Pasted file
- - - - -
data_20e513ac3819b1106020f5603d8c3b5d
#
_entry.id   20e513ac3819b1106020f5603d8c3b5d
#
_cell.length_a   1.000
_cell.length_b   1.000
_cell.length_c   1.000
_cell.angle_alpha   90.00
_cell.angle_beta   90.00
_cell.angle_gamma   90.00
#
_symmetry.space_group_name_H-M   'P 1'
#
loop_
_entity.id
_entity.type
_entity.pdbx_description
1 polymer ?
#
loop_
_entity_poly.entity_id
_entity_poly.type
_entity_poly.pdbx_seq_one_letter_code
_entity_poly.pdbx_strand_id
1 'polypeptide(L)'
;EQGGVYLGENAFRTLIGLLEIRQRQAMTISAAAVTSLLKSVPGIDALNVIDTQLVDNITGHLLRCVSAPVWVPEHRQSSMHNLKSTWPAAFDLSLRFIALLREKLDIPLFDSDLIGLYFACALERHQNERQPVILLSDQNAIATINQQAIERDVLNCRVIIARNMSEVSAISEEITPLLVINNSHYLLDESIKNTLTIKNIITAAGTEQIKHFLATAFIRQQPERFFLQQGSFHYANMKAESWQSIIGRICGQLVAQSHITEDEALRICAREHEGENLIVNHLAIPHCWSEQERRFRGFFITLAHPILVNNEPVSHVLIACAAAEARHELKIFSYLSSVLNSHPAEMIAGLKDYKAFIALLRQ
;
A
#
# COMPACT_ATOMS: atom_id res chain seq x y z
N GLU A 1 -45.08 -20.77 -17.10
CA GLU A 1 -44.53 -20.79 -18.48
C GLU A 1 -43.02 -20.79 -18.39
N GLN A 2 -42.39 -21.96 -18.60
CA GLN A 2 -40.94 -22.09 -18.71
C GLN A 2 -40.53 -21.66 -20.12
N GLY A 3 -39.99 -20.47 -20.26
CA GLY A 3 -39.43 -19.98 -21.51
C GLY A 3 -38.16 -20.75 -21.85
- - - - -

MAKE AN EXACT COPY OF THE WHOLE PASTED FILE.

data_20e513ac3819b1106020f5603d8c3b5d
#
_entry.id   20e513ac3819b1106020f5603d8c3b5d
#
_cell.length_a   1.000
_cell.length_b   1.000
_cell.length_c   1.000
_cell.angle_alpha   90.00
_cell.angle_beta   90.00
_cell.angle_gamma   90.00
#
_symmetry.space_group_name_H-M   'P 1'
#
loop_
_entity.id
_entity.type
_entity.pdbx_description
1 polymer ?
#
loop_
_entity_poly.entity_id
_entity_poly.type
_entity_poly.pdbx_seq_one_letter_code
_entity_poly.pdbx_strand_id
1 'polypeptide(L)'
;EQGGVYLGENAFRTLIGLLEIRQRQAMTISAAAVTSLLKSVPGIDALNVIDTQLVDNITGHLLRCVSAPVWVPEHRQSSMHNLKSTWPAAFDLSLRFIALLREKLDIPLFDSDLIGLYFACALERHQNERQPVILLSDQNAIATINQQAIERDVLNCRVIIARNMSEVSAISEEITPLLVINNSHYLLDESIKNTLTIKNIITAAGTEQIKHFLATAFIRQQPERFFLQQGSFHYANMKAESWQSIIGRICGQLVAQSHITEDEALRICAREHEGENLIVNHLAIPHCWSEQERRFRGFFITLAHPILVNNEPVSHVLIACAAAEARHELKIFSYLSSVLNSHPAEMIAGLKDYKAFIALLRQ
;
A
#
# COMPACT_ATOMS: atom_id res chain seq x y z
N GLU A 1 -45.08 -20.77 -17.10
CA GLU A 1 -44.53 -20.79 -18.48
C GLU A 1 -43.02 -20.79 -18.39
N GLN A 2 -42.39 -21.96 -18.60
CA GLN A 2 -40.94 -22.09 -18.71
C GLN A 2 -40.53 -21.66 -20.12
N GLY A 3 -39.99 -20.47 -20.26
CA GLY A 3 -39.43 -19.98 -21.51
C GLY A 3 -38.16 -20.75 -21.85